b) the robot has sufficient number of degrees of freedom to guide the driller or shaver or another surgical tool in space, for example 5 or 6 DOFs.

Additional Points:

the robot may have force sensor(s) integrated,

the force sensor(s) may be mounted on the tool tip (for measuring forces on the tool tip) and/or in the tool fixation (for measuring forces on the tool)

1. Robot's controller:

b) should have control mode suitable for teleoperation

2. Workstation with navigation software ( . . . ):

d) the navigation software controls the robot's position so that the tool held by the robot (driller or shaver) does not violate the “no-go” zones defined during planning. If the user/surgeon wants to remove certain volumes he should enter it with the tool. Inside such volumes the tool remains blocked inside until he explicitly wants to leave it (“stay-in” zone). There are other way of realizing the concept of “stay-in” and “no-go” zones the idea being to make such procedures safer.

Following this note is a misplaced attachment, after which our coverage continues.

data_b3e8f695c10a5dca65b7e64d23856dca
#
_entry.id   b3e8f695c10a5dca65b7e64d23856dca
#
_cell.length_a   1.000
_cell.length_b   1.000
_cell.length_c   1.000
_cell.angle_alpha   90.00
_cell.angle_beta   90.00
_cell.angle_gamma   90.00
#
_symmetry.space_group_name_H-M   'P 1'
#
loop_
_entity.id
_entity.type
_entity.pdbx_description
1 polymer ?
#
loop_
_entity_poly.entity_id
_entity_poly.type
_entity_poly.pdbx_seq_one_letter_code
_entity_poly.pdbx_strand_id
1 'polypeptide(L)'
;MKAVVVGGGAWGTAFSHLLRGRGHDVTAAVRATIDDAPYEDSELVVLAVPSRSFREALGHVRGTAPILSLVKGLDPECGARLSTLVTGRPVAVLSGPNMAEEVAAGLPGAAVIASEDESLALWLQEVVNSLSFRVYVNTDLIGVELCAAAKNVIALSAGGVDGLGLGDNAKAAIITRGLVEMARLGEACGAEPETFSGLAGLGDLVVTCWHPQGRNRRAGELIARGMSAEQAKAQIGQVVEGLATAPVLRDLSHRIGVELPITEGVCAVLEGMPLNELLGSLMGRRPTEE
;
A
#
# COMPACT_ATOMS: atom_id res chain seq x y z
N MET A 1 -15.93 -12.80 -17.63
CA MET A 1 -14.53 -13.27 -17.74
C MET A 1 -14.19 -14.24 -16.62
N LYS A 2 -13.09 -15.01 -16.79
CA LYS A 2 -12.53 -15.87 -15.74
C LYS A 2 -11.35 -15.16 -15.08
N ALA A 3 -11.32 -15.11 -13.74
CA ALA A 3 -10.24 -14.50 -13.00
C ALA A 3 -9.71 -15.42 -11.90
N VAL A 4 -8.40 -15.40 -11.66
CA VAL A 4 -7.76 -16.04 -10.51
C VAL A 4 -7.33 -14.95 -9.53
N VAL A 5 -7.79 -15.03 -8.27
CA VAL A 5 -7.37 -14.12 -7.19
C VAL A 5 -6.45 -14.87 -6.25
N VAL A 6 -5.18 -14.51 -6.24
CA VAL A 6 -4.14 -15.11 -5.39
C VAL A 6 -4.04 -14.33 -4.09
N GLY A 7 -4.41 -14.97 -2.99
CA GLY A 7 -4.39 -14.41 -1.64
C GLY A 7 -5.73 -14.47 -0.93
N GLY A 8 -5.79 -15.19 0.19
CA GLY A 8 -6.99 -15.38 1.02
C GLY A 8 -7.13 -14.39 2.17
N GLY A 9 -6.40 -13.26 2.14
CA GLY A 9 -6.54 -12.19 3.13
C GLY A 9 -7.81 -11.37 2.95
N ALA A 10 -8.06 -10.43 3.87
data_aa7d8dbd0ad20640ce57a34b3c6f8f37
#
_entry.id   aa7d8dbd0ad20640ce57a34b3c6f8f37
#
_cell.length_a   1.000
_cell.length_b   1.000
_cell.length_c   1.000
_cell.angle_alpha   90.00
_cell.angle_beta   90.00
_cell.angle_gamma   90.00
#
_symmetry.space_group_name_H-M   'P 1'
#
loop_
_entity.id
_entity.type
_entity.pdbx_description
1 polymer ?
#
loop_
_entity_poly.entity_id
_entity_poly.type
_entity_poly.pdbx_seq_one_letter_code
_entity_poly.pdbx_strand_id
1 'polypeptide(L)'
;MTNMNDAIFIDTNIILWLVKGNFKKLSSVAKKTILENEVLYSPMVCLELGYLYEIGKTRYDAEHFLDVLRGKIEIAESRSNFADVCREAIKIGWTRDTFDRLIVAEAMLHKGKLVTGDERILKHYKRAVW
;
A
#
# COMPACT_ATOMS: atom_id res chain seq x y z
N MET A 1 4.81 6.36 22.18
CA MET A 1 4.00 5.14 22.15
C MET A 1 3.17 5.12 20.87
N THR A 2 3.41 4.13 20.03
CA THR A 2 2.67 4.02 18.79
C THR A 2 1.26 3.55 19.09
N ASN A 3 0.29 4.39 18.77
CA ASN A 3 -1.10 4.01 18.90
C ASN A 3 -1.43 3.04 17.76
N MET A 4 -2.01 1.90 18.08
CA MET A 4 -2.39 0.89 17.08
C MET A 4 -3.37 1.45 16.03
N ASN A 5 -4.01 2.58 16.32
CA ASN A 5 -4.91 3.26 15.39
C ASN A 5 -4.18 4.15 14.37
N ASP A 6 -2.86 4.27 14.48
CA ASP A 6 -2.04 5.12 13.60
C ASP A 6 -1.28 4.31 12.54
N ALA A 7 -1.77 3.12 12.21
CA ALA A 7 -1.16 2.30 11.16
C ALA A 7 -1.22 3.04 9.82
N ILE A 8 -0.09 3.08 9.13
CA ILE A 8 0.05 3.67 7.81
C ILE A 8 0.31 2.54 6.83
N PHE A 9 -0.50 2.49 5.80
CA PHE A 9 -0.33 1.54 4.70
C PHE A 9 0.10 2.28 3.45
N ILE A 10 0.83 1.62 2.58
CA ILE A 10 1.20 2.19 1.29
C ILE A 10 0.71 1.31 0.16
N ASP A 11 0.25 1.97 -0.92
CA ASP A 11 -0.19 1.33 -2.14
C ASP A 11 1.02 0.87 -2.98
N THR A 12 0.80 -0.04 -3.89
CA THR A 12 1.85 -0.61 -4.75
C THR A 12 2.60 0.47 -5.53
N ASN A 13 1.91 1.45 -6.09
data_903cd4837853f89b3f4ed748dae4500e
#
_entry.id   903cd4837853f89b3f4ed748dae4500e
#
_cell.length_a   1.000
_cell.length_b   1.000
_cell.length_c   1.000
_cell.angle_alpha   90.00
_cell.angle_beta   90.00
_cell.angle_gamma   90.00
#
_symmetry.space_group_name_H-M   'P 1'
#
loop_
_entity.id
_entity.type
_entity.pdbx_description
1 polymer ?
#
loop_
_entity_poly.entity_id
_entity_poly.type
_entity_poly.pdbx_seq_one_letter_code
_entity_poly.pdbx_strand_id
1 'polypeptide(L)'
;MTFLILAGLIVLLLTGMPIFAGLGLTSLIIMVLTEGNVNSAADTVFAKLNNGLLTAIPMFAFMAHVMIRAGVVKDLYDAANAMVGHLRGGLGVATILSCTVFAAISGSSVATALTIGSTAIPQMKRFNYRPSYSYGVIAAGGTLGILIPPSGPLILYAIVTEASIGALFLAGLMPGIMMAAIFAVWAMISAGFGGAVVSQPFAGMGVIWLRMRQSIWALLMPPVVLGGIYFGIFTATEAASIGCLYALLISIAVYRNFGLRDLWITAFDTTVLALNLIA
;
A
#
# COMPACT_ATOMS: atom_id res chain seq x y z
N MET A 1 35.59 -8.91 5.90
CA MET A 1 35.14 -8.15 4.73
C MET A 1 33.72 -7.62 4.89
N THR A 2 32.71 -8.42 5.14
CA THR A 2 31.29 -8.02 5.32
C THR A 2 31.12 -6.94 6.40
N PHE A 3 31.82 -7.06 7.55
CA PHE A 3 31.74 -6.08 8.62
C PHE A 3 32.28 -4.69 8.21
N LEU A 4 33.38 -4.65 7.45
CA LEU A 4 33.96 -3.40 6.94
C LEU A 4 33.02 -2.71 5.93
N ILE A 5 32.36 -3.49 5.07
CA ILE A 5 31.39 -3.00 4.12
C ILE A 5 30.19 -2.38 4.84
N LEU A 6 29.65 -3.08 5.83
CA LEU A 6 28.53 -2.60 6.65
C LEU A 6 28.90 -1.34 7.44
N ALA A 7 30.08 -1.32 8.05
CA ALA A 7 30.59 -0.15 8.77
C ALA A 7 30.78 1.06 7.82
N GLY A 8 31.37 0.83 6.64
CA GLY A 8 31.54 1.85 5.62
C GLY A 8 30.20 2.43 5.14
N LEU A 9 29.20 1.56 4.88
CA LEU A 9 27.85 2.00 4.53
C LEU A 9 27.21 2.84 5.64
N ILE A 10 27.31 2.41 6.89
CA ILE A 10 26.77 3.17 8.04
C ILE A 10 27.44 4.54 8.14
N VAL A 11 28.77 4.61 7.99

Additional points:

the user/surgeon commands the robot positions using a haptic device, the principle of such devices being known in the art

when the tool approaches the “no-go” zone the user/surgeon feels repulsive/wall-like forces on the haptic device to inform him of the position of the tool

when the tool is supposed to stay inside the stay-in volume the user/surgeon feels repulsive/wall-like forces that prevent him from leaving the volume as long as it is required

the margin of interaction around the “no-go” and “stay-in” zones may be defined,

the coupling between the haptic device movements and the robot movements may be defined to allow the surgeon to have small movements/high precision or big movements/high speed and additional features like tumor removal.

Surgery Workflow (see FIG. 6)

Planning is similar as in the system used for the spinal surgery. Instead of the screw trajectories surgeon should generate models for the “no-go” and “stay-in” zones in the pre-operative images. Alternatively, such zones may be defined during the procedure if this is possible or suitable.